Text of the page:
Probably the first sample idea came from a conversation with a colleague [Riaan Vosloo] about a quote from the film One Flew Over the Cuckoo’s Nest – the substance of this quote providing a near perfect analogy to the way in which my solo performances and indeed this performance was going to work. Other samples were taken from the following sources: Derek and Clive LP – Come Again, Gerald Finzi’s Introit for Violin and small orchestra, Bruce Robinson’s film Withnail and I, Jack Jones LP – Sings the Music of Michel Legrand and The Wizard of Oz. Samples taken from The Wizard of Oz arose from pure chance, as the video just happened to be ‘lying around’ at the time. These samples, for me, seem to contribute an uncanny poignancy to the work. Once these fragments were loaded into the sampler, experimentation could begin with the layering of one sample over another. Once certain combinations had been found, a balance between the samples, extraneous elements and the piano textures began to form a framework.
Execution & Analysis
This performance took place at Gateway recording studios in London. The studio setting provided relief from the common anxieties that are usually present before a live performance. With the availability of the studio for most of the day, the atmosphere and preparation surrounding the performance was relaxed. Around 10 minutes before recording, the framework was written out for reference (I’m stunned that this actually exists at all):
‘00,00 – 00,01’: While anticipating the start of the recording I had a sudden urge to begin the performance with the Cuckoo call. This became a theme that recurs throughout the work, and also relates very appropriately to samples from One Flew Over the Cuckoo’s Nest. This is accompanied by a looped percussion sample providing a rhythmic momentum.
‘01,29 – 05,06’: Descending single notes from high to low register increasing in intensity sandwich the development of Mike Osborne’s composition All Night Long.
‘05,07 – 06,38’: Here, a short improvisation and formation of a spontaneous riff ‘persists’ despite the regular interruptions of Derek and Clive. This had been the intention of my original visualisation.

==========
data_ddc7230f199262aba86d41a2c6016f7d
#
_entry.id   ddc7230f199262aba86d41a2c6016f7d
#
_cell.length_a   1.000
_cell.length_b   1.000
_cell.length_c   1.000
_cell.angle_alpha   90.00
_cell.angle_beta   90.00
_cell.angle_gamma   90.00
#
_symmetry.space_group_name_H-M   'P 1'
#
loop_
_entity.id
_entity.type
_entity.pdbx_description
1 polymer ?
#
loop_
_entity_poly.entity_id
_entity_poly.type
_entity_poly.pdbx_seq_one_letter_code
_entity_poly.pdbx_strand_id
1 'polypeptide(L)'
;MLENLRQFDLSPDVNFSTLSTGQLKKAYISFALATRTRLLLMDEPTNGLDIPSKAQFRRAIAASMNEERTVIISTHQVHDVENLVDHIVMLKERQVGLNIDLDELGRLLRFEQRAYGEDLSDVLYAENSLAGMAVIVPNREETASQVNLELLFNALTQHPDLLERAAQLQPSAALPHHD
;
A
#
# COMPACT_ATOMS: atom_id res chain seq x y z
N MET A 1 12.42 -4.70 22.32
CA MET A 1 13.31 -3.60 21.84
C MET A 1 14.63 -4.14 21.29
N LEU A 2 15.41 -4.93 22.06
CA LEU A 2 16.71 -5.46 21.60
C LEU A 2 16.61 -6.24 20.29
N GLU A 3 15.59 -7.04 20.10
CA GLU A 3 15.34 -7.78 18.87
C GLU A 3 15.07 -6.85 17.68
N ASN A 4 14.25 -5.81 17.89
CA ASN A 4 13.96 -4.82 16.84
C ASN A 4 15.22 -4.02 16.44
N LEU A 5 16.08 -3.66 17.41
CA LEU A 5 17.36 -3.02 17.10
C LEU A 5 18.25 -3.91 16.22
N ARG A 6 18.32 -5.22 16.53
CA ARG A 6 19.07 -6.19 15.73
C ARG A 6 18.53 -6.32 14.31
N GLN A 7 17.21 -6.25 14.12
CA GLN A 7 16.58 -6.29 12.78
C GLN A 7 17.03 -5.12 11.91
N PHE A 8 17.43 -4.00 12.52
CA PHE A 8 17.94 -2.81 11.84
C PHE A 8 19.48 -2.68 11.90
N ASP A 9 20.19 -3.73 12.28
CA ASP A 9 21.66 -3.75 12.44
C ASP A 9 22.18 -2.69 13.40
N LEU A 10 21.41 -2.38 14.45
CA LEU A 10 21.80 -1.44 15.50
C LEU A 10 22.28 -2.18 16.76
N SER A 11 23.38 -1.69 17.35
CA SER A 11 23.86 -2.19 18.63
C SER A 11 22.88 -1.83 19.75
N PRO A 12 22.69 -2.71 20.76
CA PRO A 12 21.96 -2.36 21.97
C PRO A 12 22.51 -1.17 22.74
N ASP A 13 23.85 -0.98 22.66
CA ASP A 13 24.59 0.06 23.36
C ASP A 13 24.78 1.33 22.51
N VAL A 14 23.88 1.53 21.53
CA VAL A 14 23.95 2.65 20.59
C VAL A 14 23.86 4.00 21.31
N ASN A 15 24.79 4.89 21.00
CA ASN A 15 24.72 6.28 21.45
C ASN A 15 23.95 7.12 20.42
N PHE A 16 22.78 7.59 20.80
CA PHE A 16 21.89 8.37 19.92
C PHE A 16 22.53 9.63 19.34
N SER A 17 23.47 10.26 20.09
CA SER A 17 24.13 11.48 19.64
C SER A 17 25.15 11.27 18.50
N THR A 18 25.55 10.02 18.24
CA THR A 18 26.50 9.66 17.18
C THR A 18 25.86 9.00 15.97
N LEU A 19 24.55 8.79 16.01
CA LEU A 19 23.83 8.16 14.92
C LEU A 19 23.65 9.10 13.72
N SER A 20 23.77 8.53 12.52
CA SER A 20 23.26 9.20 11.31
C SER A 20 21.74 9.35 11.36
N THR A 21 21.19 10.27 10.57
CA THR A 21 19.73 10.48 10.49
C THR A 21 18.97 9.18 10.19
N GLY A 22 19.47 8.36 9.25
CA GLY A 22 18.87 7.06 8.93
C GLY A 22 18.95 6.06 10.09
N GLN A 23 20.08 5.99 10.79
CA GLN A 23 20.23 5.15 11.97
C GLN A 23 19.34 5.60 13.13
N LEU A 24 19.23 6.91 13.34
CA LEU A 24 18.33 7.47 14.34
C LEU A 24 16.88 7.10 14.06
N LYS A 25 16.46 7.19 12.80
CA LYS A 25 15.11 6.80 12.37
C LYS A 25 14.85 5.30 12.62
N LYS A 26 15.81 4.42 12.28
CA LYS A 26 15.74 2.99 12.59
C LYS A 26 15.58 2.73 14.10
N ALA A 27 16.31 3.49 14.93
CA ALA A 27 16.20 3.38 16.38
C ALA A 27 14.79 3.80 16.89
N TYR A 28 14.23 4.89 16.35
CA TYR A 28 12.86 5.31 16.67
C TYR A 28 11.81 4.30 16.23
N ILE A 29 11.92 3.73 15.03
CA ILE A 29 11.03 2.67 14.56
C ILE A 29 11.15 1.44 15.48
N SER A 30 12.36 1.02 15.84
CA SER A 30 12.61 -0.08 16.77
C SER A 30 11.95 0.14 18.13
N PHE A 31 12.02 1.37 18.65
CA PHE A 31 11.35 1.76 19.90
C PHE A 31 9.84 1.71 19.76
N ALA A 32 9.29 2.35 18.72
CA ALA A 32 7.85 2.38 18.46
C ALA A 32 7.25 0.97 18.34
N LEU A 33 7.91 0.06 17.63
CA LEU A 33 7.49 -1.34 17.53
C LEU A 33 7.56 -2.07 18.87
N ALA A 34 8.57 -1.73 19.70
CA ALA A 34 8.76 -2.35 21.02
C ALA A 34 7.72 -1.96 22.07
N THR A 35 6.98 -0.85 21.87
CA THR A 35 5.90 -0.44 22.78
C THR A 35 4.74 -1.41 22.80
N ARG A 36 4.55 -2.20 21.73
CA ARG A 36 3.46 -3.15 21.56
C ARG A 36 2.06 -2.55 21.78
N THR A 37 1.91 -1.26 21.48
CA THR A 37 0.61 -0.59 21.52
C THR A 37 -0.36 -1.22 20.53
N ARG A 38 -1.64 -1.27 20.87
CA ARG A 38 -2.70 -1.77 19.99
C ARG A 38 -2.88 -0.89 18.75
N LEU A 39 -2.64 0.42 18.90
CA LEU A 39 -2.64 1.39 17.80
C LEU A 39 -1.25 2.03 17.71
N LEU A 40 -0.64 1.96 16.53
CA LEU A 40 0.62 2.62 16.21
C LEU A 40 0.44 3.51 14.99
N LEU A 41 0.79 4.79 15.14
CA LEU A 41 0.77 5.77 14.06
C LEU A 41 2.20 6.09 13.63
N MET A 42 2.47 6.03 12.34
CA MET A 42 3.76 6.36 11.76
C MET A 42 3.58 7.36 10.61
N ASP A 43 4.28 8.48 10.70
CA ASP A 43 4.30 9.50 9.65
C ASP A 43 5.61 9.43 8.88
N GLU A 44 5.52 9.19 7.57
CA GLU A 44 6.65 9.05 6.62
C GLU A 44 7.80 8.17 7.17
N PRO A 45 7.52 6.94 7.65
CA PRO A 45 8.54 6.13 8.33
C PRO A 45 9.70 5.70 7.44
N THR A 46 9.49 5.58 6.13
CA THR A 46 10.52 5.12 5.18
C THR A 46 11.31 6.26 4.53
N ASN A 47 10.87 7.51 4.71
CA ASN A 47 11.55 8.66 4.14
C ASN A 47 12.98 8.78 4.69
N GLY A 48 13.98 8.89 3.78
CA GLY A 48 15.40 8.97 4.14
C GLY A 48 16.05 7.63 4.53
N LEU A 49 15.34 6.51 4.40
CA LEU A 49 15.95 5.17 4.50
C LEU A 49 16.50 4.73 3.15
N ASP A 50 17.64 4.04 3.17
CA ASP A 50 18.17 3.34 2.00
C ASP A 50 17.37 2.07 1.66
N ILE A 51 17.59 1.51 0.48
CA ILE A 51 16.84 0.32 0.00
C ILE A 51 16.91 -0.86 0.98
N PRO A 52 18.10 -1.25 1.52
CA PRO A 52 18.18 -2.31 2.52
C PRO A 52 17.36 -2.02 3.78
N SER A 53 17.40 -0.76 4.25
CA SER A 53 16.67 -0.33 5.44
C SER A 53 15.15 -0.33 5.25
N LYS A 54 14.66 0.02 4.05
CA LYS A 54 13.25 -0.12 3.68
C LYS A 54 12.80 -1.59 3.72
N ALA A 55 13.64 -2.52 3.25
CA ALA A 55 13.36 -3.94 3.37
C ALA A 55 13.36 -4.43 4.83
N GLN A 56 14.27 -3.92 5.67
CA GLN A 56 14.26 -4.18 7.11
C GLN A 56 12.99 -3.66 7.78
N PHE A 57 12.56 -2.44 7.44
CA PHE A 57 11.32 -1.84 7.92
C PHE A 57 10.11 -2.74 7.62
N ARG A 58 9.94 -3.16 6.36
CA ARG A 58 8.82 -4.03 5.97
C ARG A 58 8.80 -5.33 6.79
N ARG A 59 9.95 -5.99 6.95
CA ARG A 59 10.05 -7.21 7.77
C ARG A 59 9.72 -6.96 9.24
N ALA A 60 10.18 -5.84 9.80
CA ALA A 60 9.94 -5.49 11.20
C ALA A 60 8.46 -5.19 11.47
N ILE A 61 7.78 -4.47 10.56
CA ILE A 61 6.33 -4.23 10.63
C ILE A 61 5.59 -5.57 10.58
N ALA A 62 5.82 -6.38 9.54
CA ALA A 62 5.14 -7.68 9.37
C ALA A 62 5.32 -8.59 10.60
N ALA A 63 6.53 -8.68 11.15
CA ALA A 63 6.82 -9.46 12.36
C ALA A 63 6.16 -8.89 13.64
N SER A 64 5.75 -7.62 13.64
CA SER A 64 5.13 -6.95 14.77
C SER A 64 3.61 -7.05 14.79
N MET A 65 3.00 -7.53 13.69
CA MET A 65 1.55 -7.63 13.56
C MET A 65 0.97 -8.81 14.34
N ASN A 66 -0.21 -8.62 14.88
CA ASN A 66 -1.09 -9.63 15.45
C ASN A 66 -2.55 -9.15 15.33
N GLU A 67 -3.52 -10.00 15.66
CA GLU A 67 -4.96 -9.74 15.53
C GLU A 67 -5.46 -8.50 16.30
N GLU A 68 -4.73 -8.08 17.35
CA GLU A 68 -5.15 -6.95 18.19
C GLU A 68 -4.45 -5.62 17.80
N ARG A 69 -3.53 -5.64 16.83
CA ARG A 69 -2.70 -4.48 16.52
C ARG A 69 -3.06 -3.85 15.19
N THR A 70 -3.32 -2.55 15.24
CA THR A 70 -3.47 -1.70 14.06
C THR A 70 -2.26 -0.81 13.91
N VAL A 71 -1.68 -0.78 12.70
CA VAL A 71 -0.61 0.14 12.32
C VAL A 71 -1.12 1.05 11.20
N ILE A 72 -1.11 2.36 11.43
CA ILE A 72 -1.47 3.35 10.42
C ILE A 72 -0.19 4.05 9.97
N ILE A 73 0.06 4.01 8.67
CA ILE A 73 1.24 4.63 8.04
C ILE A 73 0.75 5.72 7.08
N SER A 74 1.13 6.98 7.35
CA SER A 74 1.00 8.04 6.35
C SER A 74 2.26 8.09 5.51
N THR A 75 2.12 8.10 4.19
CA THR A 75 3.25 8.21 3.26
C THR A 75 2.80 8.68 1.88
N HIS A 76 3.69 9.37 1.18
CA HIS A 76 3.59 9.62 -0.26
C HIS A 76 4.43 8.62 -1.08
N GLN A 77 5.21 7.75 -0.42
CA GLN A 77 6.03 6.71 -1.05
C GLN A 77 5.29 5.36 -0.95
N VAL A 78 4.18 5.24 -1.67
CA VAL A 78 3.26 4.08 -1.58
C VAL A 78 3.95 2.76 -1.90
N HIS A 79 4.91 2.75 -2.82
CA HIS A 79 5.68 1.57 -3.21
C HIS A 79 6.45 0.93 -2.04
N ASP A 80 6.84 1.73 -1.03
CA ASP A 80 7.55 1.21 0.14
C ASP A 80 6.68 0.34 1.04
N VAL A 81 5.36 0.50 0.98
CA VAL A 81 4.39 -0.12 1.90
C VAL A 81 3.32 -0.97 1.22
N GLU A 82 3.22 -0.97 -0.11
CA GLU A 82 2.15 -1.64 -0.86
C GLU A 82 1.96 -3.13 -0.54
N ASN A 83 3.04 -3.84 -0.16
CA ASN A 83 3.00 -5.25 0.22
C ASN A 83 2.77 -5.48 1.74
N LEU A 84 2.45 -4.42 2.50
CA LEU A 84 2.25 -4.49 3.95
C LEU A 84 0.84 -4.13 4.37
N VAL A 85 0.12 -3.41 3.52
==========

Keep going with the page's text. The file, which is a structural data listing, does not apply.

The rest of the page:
‘06,39 – 07,08’: A sporadic development of a piano texture borrowed from John Zorn’s composition Le Momo, until interrupted by the theme tune from the American T.V. series Cheers. This particular exploration indicated two things: that future practicing of this technique would improve the fluidity of execution (a factor present in the original composition), and enhanced stamina would be an apposite requirement if I were to develop this texture over a longer period of time. This was developed and explored in the Magic Mirrors and Bath Solo performances discussed later.
‘07,16 – 07,59’: A development section consisting of rapid activity at either end of the piano combined with mid register Ginastera-like sonorities leading into a short passage of rapid high register activity.
‘08,09 – 11,13’: The opening motif from Michael Daugherty’s Tombeau de Liberace is explored at length. The resulting brutal and energetic ‘stride’ rendition of this motif becomes more sporadic until an appropriate sample from Withnail and I is triggered allowing the release of tension to be carried by Finzi’s Introit for Violin and Orchestra.
‘11,14 – 11,55’: This section is an illustration of a visualization occurring during the performance. Layering the earlier Cuckoo’s Nest sample over Finzi’s Introit, coupled with the Cuckoo call created a layering of sentiment (Absurd, sublime, farce).